Federal Budget 2022

A Plan to Grow Our Economy and Make Life More Affordable

Quick facts

Measures in Budget 2022 to make housing more affordable include:

  • Putting Canada on the path to doubling the construction of new homes in the next decade;
  • Helping Canadians buy their first home, including by introducing the Tax-Free First Home Savings Account and doubling the First-Time Home Buyers’ Tax Credit; and
  • Launching a new Housing Accelerator Fund that will target the creation of 100,000 net new housing units in the next five years.

Measures in Budget 2022 to fight climate change include:

  • More than $3 billion in funding to make zero-emission vehicles more affordable and build a national network of charging stations;
  • Significant new investments to protect our land, lakes, and oceans; and
  • The creation of the Canada Growth Fund to help attract tens of billions of dollars in private capital towards building a net-zero economy by 2050.

Further significant measures in Budget 2022 include:

  • $5.3 billion over five years to provide dental care for Canadians with family incomes of less than $90,000 annually, starting with under 12-years-olds in 2022, expanding to under 18-years-olds, seniors, and persons living with a disability in 2023, and with full implementation by 2025. The program would be restricted to families with an income of less than $90,000 annually, with no co-pays for those under $70,000 annually in income;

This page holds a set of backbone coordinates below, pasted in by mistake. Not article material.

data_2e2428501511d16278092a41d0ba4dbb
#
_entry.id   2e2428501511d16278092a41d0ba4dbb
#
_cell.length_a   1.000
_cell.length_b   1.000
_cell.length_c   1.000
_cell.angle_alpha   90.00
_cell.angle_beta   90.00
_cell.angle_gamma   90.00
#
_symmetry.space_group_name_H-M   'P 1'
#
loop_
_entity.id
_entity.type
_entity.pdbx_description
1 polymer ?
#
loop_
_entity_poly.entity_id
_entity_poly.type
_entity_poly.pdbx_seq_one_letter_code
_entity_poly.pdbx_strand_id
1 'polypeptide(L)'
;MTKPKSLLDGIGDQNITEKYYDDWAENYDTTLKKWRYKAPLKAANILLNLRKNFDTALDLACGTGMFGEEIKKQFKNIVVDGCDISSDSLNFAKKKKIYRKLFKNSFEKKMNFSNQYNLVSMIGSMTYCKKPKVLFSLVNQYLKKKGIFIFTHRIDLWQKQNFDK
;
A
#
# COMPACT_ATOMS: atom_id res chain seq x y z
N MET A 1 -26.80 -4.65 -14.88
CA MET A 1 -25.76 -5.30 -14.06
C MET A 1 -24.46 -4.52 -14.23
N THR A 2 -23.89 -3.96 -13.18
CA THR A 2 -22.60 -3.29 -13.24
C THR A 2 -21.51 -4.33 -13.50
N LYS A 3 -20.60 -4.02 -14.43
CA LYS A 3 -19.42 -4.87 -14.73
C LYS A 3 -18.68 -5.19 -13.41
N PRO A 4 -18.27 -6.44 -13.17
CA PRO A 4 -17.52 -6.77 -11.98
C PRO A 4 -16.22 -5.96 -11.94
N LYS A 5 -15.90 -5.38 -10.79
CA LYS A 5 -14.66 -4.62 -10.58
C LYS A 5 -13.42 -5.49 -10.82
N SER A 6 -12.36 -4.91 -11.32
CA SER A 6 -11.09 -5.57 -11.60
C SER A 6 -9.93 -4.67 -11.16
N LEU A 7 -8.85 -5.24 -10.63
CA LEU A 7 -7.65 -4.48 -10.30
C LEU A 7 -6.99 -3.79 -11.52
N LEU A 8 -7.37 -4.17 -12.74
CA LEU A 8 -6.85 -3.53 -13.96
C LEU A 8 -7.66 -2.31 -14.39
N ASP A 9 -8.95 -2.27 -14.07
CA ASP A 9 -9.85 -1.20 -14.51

• Up to $3.8 billion to implement Canada’s first Critical Minerals Strategy;
  • $11 billion in additional funding to continue to support Indigenous children and their families, and help Indigenous communities continue to grow and shape their futures;
  • More than $8 billion in new funding to better equip the Canadian Armed Forces, strengthen Canada’s contributions to our core alliances like NATO and NORAD, and reinforce Canada’s cyber security;
  • Further support for Ukraine and its people in the face of Russia’s illegal invasion, including up to $1 billion in new loan resources to the Ukrainian government through a new Administered Account for Ukraine at the International Monetary Fund (IMF), and an additional $500 million in military aid;
  • A temporary Canada Recovery Dividend, representing a one-time 15 per cent tax on the 2021 taxable income above $1 billion of Canada’s largest banking and life insurers’ groups, to help support Canada’s broader recovery; and
  • A permanent 1.5 percentage point increase in the corporate income tax rate of banking and life insurance groups on taxable income above $100 million.

Source: Government of Canada